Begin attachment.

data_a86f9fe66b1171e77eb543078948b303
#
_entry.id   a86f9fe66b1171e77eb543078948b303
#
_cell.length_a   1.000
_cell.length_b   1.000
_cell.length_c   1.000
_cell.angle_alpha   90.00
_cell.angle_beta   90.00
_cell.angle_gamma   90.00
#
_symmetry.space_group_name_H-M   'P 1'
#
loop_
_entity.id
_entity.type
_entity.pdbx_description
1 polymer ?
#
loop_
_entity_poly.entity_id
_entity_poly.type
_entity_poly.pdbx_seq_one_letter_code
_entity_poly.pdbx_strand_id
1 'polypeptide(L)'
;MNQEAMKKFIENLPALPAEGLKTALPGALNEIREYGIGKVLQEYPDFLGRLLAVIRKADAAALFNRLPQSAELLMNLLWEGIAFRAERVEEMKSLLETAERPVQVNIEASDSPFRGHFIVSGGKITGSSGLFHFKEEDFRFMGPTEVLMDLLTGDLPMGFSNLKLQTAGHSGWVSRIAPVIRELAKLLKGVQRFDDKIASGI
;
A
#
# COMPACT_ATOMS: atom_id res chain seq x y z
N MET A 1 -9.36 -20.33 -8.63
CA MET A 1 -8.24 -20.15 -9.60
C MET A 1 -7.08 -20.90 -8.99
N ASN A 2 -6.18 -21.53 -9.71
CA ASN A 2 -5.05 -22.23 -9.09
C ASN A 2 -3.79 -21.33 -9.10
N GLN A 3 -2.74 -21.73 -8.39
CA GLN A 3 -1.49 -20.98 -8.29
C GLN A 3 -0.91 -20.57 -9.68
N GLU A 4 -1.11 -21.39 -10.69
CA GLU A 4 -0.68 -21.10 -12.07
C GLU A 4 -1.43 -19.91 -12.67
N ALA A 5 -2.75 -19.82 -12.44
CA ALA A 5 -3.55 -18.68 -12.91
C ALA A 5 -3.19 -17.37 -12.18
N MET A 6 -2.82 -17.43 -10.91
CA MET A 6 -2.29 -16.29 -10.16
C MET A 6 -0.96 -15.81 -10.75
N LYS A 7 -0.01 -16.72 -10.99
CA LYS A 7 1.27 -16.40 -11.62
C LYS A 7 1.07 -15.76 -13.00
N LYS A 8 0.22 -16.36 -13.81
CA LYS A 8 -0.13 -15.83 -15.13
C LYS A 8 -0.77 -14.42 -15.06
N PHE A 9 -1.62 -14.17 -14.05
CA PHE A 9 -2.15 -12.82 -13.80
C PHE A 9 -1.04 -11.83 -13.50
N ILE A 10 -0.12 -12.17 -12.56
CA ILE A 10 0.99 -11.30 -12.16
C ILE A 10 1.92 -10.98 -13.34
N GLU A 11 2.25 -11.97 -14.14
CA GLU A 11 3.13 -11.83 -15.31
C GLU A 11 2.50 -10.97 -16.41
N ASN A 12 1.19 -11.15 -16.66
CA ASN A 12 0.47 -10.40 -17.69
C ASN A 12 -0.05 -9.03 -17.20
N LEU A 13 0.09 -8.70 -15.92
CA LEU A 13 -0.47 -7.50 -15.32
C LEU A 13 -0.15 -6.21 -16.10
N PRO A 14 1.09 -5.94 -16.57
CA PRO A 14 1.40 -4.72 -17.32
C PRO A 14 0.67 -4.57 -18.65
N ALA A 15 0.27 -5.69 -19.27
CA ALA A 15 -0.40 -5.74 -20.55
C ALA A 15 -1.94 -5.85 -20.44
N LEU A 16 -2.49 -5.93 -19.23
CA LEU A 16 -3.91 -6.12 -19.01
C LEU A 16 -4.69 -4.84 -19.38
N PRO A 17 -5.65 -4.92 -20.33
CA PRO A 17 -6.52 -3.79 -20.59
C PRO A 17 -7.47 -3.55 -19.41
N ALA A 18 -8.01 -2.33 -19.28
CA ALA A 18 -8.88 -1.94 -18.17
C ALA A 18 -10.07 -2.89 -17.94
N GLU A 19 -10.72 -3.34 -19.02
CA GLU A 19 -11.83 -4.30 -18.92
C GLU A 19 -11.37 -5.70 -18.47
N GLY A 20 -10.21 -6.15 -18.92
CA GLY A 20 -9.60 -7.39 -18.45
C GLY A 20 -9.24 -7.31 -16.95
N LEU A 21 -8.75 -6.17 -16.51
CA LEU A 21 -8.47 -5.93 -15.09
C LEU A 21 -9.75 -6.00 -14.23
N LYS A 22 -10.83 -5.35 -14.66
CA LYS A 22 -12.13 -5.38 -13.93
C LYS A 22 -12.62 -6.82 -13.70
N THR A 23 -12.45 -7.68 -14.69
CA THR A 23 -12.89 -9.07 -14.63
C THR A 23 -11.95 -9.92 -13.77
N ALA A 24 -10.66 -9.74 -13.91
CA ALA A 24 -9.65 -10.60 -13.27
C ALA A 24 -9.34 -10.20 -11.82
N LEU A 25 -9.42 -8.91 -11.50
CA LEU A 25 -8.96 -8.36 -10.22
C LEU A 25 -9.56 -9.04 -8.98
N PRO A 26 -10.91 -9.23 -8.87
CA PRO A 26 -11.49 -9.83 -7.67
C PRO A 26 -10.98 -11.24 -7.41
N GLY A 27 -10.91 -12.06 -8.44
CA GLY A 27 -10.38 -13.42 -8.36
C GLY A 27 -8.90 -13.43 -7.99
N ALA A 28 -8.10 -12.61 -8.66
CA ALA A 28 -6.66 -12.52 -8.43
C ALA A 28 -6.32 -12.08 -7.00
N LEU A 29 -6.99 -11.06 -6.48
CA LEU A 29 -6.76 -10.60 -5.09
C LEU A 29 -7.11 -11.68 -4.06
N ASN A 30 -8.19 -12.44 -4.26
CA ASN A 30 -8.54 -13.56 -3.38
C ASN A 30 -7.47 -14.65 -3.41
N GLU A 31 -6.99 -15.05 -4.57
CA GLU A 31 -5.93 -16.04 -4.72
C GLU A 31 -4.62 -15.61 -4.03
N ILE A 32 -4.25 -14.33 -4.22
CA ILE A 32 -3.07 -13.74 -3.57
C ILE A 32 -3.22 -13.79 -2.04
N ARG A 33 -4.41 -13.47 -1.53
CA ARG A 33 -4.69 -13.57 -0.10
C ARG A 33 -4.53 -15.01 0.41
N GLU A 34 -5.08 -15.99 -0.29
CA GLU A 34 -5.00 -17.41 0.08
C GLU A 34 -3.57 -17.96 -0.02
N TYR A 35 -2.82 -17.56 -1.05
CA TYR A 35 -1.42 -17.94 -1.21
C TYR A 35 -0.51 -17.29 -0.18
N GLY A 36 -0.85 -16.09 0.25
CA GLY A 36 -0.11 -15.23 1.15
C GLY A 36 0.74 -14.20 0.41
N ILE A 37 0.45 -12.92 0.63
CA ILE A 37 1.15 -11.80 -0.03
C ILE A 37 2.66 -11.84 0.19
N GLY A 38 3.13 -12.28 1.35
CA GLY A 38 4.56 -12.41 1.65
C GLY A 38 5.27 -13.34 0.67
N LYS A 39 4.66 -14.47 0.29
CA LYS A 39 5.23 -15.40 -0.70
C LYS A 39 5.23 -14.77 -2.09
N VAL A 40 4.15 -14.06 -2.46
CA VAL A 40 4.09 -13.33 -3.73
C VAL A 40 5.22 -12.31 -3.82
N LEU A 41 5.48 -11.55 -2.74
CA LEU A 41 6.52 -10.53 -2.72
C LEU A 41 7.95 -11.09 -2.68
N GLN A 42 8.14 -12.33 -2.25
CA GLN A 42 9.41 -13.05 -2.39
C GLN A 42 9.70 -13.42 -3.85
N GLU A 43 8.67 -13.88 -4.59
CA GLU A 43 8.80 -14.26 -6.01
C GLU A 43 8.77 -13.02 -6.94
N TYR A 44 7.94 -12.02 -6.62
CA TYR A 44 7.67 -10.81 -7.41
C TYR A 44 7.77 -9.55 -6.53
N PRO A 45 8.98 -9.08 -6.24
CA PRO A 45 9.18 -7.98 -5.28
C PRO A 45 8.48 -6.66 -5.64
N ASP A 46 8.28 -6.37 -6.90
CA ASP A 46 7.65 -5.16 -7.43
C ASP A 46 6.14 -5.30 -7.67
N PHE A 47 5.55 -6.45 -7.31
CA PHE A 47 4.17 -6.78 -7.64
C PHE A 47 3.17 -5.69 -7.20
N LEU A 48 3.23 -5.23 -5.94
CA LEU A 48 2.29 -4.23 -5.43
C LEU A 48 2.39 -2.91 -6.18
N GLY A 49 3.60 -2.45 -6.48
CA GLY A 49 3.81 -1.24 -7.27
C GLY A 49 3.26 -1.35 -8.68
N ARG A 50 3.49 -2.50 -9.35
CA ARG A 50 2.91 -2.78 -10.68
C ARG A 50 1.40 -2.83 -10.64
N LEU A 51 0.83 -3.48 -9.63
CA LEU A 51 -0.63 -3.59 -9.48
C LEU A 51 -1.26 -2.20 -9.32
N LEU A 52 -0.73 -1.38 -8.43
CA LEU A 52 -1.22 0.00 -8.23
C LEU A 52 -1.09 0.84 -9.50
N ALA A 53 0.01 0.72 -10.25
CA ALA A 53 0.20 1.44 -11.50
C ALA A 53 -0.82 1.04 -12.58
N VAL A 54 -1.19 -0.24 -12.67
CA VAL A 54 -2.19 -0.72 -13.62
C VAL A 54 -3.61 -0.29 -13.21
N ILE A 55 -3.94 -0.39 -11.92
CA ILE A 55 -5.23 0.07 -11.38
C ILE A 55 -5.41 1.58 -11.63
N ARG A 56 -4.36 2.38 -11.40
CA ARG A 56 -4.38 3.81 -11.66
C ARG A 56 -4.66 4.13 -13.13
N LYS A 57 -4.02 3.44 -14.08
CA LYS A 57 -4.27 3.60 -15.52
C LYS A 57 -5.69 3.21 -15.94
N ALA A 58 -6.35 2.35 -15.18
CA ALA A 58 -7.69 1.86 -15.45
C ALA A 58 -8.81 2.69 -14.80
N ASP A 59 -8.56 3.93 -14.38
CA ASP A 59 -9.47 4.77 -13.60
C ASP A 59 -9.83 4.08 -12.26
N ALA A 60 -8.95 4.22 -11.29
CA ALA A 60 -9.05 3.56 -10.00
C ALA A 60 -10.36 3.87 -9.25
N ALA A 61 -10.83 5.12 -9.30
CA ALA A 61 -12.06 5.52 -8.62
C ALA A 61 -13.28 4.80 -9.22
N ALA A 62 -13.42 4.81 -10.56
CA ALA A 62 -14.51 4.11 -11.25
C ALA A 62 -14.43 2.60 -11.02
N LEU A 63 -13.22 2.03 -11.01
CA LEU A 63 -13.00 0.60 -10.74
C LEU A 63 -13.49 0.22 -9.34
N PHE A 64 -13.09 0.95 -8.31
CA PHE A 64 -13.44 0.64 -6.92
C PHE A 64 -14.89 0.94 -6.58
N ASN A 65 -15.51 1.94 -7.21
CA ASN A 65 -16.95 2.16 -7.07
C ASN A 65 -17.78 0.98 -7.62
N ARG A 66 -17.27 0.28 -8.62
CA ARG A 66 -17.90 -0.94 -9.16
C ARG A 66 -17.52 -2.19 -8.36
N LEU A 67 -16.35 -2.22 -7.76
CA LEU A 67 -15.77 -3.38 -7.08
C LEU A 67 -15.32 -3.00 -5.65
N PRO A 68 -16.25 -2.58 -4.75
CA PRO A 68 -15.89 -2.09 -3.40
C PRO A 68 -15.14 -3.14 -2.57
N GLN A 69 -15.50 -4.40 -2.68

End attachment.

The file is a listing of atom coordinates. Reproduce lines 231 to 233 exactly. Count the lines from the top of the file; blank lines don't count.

C LEU A 67 -15.32 -3.00 -5.65
N PRO A 68 -16.25 -2.58 -4.75
CA PRO A 68 -15.89 -2.09 -3.40